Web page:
According to Rosemount’s Community Development Director as well as the background information for the June 7, 2011 City Council Meeting (full documentation), the Rosemount’s Planning Commission members felt that the state’s regulations regarding “home occupation” status of tattoo parlors is acceptable for the city. However, both the City Staff and the Council disagreed, although for very different reasons, and now tattoos and body piercing artists are not permitted to practice their craft in their Rosemount homes as is permitted by the State.
Beginning at around the 30:30 mark in the video of the Rosemount City Council meeting above discussion begins about “home occupation” body art businesses and why the Planning Commission believes that the State’s policy goes far enough to provide the necessary protections for the public. However, as referenced in the background information, Rosemount’s City Staff feels that the State is unable to perform its inspections and without any input from the public documented, feels that the public would be surprised to find that a tattoo parlor is permissible business within a Rosemount residence.
Councilmember Kim Shoe-Corrigan (49:21) notes that she took an informal, and unscientific poll of her 17 and 18 year old students, “and in both classes nobody thought it was an acceptable use for a home occupation.” Some might note that if more documentation on this informal survey was provided by Mrs. Shoe-Corrigan such as whether the students studied the background information, state policy, recommendations from the Planning Commission and if the poll was done anonymously and thus would not have possibly affected their relationship with their teacher, then the unscientific survey would have been more useful to mention during a council meeting. However, even so, Councilmember Jeff Weisensel mentioned (55:57), “Personally I don’t care for tattoos, uhh, I don’t see they have a real good purpose,” and many within the community, especially the 25% of the population with tattoos, might offer their opinions on decision-makers enacting policy based on biased opinion rather than Planning Commission objectivity, lack of public outrage over the State’s policy, etc.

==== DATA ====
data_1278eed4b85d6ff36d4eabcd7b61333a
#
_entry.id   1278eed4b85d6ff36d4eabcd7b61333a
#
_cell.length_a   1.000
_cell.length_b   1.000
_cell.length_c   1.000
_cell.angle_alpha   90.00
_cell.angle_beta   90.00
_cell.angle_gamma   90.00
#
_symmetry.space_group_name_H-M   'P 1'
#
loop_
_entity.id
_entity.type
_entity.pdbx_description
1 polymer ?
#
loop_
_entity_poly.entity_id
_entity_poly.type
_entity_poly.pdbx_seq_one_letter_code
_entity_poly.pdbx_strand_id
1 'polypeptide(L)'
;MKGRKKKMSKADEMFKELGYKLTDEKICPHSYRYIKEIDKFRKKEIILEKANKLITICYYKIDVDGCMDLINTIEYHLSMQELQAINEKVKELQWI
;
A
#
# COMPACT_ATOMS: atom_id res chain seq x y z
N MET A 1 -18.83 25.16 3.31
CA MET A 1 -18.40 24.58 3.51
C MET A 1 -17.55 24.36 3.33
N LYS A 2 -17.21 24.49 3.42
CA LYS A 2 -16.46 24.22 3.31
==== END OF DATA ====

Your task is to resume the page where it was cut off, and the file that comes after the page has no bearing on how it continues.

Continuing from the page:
At the end of the discussion the City Council voted 4-1 to ban body art businesses within homes in residential zoned areas in Rosemount without any direct public input and in direct conflict with the Planning Commission’s recommendation while stating opinions and poorly formed polls of individuals, ~50% of which cannot vote and cannot get a tattoo anyway, as the reasons why.
After reading the background information and/or watching the relevant portion of the council meeting, what do you think about Rosemount’s decision to ban residential body art business from operation within the city’s limits? Do you believe that due to the lack of public input/education that more should have been done to garner their opinions on the subject prior to the council’s vote? Are you concerned, as the one dissenting councilmember was, that this decision could possibly impact other less contentious businesses operating within people’s homes in Rosemount? According to Rosemount City Staff, other South Metro cities are revisiting their own ordinances regarding body art in light of the change in Minnesota state policy, would you want these banned in your neighborhoods and why?